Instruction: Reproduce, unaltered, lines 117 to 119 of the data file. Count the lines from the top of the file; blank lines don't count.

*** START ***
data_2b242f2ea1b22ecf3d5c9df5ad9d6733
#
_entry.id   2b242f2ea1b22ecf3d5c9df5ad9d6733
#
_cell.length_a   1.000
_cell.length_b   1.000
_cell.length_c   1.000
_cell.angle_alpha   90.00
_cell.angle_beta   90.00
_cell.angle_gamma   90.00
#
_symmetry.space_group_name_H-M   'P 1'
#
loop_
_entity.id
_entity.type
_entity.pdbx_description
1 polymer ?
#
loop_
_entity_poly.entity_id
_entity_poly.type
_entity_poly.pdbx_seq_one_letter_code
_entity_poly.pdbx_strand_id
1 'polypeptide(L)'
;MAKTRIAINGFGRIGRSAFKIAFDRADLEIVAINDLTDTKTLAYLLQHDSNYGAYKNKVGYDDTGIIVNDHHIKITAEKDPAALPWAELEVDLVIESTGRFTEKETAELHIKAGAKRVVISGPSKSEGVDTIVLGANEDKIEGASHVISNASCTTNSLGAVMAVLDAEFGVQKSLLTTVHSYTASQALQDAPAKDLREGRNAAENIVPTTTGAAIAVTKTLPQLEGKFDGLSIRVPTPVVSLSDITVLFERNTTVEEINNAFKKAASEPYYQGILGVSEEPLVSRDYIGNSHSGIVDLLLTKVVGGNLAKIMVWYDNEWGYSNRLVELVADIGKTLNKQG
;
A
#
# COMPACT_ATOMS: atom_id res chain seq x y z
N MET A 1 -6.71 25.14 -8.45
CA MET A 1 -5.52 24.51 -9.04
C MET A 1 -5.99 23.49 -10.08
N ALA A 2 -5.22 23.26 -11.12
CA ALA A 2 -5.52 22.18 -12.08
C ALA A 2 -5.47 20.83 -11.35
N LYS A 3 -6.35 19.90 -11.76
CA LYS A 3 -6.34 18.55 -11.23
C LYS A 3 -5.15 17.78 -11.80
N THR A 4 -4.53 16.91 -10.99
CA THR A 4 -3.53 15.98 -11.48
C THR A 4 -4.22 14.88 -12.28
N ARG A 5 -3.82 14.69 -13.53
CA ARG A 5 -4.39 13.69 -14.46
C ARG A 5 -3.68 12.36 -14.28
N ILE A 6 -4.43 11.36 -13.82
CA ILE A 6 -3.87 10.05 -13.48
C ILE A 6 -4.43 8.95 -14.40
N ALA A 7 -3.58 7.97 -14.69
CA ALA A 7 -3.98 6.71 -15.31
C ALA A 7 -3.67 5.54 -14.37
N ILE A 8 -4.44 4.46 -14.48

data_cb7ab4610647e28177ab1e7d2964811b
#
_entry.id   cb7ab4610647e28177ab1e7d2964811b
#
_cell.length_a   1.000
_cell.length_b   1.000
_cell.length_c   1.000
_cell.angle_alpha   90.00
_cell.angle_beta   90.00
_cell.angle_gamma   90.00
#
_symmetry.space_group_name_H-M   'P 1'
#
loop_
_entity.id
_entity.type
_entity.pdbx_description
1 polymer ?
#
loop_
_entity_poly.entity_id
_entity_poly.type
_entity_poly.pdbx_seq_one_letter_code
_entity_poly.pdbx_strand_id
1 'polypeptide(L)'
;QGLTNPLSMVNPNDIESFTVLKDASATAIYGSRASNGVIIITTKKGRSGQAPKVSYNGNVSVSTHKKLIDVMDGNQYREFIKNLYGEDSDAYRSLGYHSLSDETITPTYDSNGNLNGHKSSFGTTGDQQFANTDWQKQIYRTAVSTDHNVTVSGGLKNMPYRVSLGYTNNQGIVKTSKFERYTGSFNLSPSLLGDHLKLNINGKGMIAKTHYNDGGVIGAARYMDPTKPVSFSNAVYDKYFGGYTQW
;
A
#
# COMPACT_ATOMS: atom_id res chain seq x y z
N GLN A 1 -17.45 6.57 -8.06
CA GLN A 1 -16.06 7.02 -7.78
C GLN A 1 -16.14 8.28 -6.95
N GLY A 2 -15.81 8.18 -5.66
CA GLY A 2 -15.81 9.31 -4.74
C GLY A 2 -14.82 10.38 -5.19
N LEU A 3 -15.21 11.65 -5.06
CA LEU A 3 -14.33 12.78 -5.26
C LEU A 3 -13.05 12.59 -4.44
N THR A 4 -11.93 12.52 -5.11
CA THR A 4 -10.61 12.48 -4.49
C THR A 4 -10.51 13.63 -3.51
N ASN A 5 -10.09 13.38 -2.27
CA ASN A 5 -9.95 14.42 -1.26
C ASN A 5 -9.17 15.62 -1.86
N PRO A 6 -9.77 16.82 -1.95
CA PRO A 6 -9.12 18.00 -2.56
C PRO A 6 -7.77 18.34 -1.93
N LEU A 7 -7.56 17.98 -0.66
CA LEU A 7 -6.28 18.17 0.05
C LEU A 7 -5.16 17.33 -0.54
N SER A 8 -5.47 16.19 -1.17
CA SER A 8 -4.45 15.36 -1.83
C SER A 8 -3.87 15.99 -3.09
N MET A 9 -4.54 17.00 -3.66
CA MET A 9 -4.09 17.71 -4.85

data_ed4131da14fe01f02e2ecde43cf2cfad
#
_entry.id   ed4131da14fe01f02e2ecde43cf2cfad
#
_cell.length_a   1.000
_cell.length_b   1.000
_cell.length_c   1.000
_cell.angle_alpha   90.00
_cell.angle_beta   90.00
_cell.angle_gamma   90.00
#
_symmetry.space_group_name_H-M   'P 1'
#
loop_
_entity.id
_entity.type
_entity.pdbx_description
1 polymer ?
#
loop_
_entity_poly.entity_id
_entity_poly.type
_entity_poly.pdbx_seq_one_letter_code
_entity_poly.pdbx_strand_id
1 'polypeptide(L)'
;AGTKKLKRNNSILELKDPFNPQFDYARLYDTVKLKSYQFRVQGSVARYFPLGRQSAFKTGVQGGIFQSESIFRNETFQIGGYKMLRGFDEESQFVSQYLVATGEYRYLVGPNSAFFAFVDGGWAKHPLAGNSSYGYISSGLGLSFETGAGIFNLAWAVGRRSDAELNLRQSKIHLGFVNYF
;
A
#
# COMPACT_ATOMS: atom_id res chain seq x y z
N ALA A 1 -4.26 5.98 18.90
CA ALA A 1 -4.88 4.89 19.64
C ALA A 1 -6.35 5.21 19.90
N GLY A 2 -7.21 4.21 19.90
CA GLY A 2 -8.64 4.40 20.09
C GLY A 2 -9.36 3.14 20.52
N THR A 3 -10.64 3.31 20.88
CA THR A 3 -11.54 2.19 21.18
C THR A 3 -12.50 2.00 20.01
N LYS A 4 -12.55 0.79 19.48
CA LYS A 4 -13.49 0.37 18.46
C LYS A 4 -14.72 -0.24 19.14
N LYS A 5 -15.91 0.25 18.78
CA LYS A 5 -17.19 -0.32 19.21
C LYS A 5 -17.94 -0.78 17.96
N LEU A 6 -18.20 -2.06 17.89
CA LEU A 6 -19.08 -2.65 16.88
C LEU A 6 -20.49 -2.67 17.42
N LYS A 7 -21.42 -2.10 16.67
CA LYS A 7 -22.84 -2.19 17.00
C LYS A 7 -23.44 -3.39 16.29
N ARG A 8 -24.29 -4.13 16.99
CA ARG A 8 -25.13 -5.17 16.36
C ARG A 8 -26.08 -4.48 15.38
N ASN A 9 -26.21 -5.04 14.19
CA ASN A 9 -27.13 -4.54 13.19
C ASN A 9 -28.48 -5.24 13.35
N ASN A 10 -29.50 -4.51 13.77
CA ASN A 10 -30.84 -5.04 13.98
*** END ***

_cell.angle_beta   90.00
_cell.angle_gamma   90.00
#